PCSM Question

Discussion in 'Air Force Academy - USAFA' started by Colorado14er, Sep 17, 2018.

  1. Colorado14er

    Colorado14er New Member

    Joined:
    Sep 17, 2018
    Messages:
    2
    Likes Received:
    0
    What is the lowest PCSM score that anyone has heard of a cadet earning a spot at pilot training with? I have searched the forums and heard things to the effect of "if you're medically qualified the slot is yours to lose" and also that if you get above the minimum score that's all that matters-a higher score does not help you unless you want ENJJPT. Can anyone with inside knowledge of this selection process comment? Thanks.
     
    Last edited: Sep 17, 2018
  2. Bird12

    Bird12 Member

    Joined:
    May 1, 2016
    Messages:
    35
    Likes Received:
    11
    Currently on casual awaiting UPT to start.
    I've seen folks with PCSM scores in the 20s get pilot slots, and I've seen people with PCSM scores in the 60s not get one. It's all about doing well where you can and being balanced. If you feel like your score is remarkably low then retake the TBAS or log a a few more hours (if possible). But also remember that good grades, good rankings, and a good PFT can frequently make up for a low PCSM, and the same can be said for the inverse.
     
  3. Humey

    Humey Member

    Joined:
    Jun 21, 2016
    Messages:
    915
    Likes Received:
    601
    There are several factors in determining if you get picked for UPT at least if you are in Rotc. One of them is PCSM so ideally you would want a score as high as possible. However, the other facts include GPA, Commanders Ratings, your scores on Field Training and i think PT. Each item is weighted differently so some of the factors will help you more than others. So if PCSM is low maybe the Commanders Ratings will make up for that. So what I am saying that PCSM isnt the only factor and someone with a low PCSM could be chosen if the other factors are very good.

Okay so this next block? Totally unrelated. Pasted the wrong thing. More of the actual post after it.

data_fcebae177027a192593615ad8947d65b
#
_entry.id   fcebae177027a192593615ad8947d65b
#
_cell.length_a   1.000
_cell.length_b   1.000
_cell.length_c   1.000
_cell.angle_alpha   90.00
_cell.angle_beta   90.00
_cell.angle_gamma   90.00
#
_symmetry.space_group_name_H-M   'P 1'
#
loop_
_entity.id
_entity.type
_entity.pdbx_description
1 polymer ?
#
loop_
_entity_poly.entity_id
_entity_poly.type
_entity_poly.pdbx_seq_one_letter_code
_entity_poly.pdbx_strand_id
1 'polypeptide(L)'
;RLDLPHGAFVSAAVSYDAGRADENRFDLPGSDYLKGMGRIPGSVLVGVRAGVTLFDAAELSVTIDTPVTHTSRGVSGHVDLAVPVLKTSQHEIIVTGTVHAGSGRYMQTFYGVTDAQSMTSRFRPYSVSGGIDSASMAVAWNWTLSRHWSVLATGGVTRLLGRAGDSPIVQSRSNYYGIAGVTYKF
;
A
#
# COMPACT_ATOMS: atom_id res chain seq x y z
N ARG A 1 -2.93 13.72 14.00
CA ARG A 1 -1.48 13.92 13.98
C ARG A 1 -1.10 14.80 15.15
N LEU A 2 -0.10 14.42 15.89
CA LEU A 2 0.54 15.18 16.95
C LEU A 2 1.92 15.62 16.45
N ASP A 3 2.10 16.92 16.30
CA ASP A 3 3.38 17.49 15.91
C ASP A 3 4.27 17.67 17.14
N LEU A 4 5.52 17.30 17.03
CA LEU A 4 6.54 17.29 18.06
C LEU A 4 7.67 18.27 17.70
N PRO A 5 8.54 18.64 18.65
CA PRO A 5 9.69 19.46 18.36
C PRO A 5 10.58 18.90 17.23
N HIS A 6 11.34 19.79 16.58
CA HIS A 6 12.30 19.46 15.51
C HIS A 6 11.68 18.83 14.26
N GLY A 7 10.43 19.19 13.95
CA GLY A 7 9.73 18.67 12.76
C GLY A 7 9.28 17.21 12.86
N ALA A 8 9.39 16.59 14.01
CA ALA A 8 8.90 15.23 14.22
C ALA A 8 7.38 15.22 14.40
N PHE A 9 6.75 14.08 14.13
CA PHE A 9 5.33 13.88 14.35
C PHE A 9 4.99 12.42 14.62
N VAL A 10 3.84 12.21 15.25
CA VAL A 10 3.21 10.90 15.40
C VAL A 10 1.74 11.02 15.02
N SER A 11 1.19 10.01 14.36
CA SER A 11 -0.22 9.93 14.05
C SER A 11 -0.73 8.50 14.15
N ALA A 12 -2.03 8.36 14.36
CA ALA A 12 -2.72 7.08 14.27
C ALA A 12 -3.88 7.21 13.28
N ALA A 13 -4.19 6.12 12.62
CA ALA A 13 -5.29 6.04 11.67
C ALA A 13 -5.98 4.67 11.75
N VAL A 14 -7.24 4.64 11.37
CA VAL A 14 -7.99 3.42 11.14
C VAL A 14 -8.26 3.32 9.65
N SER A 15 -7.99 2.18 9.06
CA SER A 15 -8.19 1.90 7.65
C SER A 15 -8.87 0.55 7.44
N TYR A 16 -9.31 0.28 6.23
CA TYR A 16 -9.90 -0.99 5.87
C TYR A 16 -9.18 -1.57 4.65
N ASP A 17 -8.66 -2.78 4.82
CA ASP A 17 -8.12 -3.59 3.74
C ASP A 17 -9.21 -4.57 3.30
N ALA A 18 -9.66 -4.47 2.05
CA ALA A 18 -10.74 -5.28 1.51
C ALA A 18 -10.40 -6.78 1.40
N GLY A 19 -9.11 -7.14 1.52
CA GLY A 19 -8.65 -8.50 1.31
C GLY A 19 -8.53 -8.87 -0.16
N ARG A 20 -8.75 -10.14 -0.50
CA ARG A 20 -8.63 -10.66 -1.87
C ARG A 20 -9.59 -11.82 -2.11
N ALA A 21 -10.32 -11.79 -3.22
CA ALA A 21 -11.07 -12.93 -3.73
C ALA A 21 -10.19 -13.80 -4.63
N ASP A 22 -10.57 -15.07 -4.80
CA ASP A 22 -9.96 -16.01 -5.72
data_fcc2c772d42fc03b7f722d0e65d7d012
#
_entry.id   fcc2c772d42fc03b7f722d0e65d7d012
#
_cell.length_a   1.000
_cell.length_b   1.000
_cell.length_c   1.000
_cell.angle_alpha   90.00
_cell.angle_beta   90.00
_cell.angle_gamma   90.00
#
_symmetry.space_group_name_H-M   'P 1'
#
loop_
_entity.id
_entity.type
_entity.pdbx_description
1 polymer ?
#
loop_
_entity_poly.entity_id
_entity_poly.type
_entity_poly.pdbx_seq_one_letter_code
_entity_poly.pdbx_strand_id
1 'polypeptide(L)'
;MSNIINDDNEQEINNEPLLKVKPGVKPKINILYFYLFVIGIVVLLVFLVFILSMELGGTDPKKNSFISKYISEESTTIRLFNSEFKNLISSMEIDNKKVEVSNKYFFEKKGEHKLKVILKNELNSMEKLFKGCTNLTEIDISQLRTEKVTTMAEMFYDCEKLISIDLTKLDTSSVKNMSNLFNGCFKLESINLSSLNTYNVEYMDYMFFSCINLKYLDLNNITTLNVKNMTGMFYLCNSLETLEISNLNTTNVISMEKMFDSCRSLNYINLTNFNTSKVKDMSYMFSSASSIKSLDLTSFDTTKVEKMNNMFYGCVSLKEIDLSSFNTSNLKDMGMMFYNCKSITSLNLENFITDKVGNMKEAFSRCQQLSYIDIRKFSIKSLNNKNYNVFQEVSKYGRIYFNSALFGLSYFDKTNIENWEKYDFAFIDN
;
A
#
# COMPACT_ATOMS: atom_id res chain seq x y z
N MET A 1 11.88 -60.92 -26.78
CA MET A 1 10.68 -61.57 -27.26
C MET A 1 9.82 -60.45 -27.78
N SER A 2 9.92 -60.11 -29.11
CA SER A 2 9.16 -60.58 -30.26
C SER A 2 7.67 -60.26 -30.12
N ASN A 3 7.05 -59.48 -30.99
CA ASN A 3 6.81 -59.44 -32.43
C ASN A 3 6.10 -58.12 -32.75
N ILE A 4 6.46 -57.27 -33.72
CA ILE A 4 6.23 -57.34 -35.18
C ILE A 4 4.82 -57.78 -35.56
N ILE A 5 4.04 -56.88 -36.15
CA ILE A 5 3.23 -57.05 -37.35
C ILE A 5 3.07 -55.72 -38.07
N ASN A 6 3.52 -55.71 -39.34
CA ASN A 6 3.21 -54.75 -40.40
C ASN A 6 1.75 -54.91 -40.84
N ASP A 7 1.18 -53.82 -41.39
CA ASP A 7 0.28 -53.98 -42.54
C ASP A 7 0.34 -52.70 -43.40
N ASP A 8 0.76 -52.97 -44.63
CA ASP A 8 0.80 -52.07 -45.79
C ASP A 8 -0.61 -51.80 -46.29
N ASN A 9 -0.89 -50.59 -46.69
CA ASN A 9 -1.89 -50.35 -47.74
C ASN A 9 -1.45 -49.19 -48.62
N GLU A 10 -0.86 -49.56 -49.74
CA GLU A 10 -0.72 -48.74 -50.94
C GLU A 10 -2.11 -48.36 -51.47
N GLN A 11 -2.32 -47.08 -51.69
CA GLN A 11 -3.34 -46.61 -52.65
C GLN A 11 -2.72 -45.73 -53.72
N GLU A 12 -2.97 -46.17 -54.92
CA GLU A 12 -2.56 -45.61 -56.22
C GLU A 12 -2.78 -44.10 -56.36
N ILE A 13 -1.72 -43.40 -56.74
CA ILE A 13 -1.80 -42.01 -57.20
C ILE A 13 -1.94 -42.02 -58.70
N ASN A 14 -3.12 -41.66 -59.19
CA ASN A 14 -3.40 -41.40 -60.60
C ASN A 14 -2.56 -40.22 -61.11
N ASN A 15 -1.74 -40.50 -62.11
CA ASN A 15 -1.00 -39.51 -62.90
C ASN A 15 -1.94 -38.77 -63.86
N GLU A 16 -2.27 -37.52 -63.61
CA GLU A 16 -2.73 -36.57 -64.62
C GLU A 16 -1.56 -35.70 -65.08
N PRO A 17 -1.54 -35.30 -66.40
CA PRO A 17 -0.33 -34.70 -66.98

As for PCSM itself, it is made up of the pilot section of the AFOQT along with the results of the TBAS test. You have three ways to increase your PCSM score. Retake the AFOQT and getting a higher Pilot score, retake the TBAS test and do better and or pay for some flying lessons as your PCSM score is increased by the number of flight hours you have. My son PCSM score with no flight hours was 70. With 201 hours, it was 98. So technically you can pay to get your score higher.

    There is no minimum score at least for PCSM. There are average scores, below average scores and above average scores. Being in any of the three categories will not guarantee that you will or wont get into UPT. Of course with anything, the higher the better.
     
  4. Hoodlum15

    Hoodlum15 Member

    Joined:
    Mar 27, 2016
    Messages:
    266
    Likes Received:
    324
    Humey is actually incorrect, you must have a minimum score of 10 (out of 100) in order to be considered pilot qualified. That may have been how it used to be, but now you must have at least a 10.

    This year, every single firstie at the Academy who was qualified received a pilot slot. So if you have a 10 PCSM or a 98 PCSM, you will receive a slot. You are correct in that ENJJPT is the only pilot training program where a higher PCSM score is valuable, at least in terms of Academy grads.

    Of course, that is the case this year, and from what we've been told, next year. Doesn't mean that won't change in the future. If they stop needing as many pilots, and pilot slots become more competitive, PCSM could begin to factor in.

    As always, you should do your very best in everything you do.
     
  5. Colorado14er

    Colorado14er New Member

    Joined:
    Sep 17, 2018
    Messages:
    2
    Likes Received:
    0
    When will this year's firsties find out if they got a pilot slot? I believe last year it was around 3 October, but I haven't seen anything for this year yet. Thanks!
     
  6. raimius

    raimius 10-Year Member

    Joined:
    Jun 9, 2006
    Messages:
    2,434
    Likes Received:
    480
    Interesting. When I graduated, USAFA cadets did not even take the TBAS, and the AFOQT was more of a "is USAFA doing OK" metric than something important to cadets.